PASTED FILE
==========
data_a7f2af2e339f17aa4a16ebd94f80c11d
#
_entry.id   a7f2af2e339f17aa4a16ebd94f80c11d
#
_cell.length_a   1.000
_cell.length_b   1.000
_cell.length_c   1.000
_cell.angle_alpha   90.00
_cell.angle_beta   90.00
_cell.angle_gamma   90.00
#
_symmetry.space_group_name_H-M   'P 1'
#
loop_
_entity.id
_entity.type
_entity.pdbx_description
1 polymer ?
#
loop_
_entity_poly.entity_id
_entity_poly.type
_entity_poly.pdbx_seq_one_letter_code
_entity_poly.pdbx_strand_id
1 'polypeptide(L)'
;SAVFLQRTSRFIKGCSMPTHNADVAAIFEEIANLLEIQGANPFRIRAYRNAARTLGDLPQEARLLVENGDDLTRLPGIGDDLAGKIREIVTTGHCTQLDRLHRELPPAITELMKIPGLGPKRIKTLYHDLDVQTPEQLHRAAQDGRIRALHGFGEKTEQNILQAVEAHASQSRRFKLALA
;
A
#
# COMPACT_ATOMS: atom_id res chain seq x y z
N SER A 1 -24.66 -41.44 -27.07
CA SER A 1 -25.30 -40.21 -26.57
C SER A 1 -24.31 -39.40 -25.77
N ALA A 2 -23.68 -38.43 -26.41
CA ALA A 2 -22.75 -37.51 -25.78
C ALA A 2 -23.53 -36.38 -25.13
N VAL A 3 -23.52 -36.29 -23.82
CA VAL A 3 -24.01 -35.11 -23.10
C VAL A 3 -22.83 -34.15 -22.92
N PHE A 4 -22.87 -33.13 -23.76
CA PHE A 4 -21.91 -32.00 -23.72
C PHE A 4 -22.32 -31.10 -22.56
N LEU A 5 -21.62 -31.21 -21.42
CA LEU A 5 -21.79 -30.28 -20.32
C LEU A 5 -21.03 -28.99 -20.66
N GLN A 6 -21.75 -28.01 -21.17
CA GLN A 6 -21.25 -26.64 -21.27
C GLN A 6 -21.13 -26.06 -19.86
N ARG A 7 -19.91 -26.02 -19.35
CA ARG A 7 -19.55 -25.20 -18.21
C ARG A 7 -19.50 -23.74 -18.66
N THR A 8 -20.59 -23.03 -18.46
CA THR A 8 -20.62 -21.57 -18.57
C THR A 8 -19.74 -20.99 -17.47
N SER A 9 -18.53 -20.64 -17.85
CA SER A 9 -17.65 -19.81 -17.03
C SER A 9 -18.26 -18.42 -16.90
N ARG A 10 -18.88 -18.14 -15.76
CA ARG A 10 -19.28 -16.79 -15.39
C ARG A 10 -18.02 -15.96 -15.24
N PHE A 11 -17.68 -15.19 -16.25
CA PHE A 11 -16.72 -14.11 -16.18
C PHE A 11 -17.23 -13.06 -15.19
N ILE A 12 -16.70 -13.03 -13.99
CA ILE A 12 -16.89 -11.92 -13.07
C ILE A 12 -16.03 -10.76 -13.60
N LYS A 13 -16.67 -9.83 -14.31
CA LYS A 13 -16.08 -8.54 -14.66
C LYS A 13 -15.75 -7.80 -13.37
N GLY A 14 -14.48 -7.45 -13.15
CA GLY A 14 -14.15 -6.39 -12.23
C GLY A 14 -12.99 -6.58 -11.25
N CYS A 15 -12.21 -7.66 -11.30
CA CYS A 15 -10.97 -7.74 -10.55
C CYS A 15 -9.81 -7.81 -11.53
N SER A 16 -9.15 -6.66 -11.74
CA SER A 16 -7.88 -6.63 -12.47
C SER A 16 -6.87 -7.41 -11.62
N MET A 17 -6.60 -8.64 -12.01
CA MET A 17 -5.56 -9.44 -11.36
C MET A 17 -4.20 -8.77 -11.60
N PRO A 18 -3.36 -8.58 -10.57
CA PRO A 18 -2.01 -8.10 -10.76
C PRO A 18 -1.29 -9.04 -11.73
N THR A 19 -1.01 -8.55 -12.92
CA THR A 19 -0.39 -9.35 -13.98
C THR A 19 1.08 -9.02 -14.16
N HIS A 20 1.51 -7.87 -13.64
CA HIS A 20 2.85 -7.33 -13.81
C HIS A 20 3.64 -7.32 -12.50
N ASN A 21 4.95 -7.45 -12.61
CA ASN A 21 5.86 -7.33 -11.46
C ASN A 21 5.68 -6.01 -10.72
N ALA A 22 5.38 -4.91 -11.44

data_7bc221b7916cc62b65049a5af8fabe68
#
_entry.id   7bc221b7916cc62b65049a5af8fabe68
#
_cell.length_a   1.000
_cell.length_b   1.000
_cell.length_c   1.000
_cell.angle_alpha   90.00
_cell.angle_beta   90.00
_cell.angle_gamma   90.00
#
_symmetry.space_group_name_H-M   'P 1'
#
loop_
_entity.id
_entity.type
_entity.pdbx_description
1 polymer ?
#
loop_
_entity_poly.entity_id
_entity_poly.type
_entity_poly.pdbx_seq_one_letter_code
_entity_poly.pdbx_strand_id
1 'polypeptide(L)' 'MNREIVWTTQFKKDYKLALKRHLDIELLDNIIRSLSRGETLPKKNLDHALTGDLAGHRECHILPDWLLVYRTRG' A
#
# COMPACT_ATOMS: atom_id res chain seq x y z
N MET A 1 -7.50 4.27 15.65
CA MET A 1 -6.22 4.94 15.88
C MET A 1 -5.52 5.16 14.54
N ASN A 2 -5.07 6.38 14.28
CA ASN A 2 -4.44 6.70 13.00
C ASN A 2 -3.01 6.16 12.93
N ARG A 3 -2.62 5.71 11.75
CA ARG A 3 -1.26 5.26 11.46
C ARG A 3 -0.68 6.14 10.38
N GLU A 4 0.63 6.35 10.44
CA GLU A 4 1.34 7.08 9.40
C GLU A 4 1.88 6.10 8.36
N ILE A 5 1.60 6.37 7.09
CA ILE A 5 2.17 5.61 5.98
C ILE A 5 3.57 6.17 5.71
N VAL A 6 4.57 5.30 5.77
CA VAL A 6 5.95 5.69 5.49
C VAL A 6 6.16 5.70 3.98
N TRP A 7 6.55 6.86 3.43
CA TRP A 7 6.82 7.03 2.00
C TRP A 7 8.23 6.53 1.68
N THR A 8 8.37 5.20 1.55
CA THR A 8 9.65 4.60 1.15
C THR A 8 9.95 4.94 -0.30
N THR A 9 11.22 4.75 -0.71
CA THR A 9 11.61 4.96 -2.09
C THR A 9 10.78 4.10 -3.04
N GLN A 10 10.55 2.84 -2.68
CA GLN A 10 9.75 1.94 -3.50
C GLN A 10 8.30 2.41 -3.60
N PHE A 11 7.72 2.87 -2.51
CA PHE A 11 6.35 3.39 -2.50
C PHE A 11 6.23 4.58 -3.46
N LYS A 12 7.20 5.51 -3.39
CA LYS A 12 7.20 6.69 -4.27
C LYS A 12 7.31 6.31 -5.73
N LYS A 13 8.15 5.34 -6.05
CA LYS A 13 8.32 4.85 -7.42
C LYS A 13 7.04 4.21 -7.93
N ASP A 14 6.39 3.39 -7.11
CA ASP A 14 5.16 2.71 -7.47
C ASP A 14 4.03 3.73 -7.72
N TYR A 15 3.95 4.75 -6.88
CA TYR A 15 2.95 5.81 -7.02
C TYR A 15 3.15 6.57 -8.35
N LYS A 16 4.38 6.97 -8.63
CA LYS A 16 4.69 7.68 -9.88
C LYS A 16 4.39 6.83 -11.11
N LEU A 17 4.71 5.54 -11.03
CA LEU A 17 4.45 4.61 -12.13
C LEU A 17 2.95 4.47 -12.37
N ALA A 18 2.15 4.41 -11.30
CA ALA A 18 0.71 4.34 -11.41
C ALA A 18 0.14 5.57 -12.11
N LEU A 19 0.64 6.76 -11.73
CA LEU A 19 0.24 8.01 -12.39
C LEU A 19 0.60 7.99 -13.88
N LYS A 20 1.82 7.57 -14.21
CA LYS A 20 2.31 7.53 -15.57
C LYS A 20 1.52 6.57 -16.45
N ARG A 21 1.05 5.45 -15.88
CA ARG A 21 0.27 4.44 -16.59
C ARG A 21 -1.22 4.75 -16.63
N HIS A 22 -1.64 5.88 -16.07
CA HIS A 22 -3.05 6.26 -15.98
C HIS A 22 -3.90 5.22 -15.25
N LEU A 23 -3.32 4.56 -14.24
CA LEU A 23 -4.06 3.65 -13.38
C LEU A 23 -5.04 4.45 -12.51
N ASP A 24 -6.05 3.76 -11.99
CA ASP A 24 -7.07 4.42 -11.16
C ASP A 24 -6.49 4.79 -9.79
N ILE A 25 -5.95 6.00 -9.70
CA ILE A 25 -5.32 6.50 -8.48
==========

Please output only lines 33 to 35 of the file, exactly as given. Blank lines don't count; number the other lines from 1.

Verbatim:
C SER A 1 -24.31 -39.40 -25.77
N ALA A 2 -23.68 -38.43 -26.41
CA ALA A 2 -22.75 -37.51 -25.78